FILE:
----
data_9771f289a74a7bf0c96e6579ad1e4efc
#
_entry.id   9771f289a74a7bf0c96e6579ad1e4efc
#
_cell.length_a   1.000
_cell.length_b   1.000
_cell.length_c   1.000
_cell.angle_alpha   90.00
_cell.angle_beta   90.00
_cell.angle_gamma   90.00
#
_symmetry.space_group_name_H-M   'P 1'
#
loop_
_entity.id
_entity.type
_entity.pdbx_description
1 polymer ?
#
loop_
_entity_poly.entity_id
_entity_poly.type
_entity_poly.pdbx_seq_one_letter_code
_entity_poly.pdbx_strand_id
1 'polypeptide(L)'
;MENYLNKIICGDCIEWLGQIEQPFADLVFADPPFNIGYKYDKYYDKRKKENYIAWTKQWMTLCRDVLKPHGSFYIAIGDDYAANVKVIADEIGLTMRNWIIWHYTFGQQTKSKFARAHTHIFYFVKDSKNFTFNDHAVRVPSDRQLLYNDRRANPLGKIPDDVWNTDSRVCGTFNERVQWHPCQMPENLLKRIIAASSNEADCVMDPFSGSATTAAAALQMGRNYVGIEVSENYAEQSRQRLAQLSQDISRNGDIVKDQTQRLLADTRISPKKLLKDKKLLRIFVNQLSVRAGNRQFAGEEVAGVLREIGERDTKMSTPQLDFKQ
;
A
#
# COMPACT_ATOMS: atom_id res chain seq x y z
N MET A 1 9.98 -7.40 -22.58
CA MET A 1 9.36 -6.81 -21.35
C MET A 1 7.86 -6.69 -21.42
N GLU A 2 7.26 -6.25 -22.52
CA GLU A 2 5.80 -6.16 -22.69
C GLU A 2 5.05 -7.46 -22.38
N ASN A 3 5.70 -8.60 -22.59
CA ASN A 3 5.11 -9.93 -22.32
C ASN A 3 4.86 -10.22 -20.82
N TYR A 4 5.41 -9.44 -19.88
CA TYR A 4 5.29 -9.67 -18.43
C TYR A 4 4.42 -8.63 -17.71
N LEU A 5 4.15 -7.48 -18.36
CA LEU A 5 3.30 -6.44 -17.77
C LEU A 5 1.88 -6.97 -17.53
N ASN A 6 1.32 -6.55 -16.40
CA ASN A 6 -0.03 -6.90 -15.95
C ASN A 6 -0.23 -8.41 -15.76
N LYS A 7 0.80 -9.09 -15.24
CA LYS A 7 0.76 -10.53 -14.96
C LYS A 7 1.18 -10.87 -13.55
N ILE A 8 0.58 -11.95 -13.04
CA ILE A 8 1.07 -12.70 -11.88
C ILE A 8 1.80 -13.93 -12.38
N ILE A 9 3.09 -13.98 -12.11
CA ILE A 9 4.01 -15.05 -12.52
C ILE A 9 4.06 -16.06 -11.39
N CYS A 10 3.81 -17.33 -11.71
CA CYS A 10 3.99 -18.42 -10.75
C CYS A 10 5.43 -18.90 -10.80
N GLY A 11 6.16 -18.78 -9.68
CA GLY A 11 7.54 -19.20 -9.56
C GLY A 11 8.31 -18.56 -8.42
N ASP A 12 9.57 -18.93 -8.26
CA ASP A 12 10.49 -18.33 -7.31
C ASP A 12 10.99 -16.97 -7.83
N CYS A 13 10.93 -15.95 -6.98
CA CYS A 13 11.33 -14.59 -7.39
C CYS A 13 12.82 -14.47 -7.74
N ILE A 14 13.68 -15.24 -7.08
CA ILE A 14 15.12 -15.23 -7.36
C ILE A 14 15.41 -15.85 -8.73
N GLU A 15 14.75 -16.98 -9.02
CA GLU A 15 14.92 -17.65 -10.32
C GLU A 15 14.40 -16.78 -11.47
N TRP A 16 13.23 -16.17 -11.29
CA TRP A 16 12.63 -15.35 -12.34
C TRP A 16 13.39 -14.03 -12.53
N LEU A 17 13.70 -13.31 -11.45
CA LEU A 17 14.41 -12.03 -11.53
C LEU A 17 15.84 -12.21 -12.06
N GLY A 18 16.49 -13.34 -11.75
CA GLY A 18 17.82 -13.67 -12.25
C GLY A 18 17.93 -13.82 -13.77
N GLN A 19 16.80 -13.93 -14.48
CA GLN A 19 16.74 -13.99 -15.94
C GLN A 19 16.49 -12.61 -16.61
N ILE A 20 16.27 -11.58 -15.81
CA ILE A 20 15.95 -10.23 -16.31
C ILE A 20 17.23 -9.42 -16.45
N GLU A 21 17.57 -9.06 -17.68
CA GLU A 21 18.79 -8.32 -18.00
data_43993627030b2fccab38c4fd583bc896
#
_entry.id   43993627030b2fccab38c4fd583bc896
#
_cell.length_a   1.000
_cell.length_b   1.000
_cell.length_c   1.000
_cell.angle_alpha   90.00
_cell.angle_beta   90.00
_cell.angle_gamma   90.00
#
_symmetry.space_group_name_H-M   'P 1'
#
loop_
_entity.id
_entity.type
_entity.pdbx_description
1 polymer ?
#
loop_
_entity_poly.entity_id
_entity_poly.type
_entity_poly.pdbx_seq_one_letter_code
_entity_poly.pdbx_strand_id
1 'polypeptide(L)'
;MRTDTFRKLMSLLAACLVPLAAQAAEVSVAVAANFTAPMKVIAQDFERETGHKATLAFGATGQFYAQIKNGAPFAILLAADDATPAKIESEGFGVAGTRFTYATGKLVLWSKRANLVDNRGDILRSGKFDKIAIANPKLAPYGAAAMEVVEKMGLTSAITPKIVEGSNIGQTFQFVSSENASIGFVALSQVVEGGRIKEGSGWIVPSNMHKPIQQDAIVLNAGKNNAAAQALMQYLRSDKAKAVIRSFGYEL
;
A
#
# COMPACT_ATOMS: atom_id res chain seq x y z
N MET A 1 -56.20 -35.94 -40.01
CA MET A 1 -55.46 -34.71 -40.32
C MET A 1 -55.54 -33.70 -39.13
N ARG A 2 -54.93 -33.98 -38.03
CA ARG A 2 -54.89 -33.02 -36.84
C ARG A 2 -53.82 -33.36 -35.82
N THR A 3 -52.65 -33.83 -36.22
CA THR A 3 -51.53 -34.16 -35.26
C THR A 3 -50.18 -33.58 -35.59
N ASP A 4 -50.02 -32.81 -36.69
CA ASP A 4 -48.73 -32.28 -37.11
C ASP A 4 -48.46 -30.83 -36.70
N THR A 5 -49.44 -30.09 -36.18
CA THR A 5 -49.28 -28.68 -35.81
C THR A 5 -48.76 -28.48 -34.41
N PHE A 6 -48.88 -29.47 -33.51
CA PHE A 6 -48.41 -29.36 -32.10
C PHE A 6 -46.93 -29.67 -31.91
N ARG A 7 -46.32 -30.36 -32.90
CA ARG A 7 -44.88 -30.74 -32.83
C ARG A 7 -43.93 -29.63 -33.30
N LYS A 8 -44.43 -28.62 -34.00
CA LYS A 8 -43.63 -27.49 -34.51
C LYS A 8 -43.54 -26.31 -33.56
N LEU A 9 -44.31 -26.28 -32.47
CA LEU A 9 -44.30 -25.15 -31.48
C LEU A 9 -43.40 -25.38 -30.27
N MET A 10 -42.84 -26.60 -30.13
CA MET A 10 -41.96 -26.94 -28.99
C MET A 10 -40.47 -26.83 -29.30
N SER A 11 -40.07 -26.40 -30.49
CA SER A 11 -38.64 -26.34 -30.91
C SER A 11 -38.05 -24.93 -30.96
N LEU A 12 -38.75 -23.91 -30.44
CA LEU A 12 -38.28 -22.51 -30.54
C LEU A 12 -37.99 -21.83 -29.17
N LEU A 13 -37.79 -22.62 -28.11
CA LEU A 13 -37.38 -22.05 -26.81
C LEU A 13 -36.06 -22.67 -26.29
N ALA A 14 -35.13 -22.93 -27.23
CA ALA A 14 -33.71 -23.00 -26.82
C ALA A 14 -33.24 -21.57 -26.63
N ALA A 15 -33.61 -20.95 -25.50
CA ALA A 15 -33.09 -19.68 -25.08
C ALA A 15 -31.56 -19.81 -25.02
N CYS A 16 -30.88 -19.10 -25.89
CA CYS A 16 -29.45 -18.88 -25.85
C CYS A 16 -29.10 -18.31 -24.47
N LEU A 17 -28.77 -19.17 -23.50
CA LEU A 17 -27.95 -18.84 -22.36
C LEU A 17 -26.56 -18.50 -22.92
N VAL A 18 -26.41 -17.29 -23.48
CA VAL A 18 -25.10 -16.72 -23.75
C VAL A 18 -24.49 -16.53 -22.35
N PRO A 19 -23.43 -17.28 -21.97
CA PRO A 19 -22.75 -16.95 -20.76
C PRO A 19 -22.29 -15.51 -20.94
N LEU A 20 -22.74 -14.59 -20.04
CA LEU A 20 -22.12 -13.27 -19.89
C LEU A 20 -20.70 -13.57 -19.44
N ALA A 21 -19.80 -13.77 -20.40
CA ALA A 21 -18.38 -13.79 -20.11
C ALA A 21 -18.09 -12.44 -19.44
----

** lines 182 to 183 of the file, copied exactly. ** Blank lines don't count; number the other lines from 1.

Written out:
C LEU A 20 -20.70 -13.57 -19.44
N ALA A 21 -19.80 -13.77 -20.40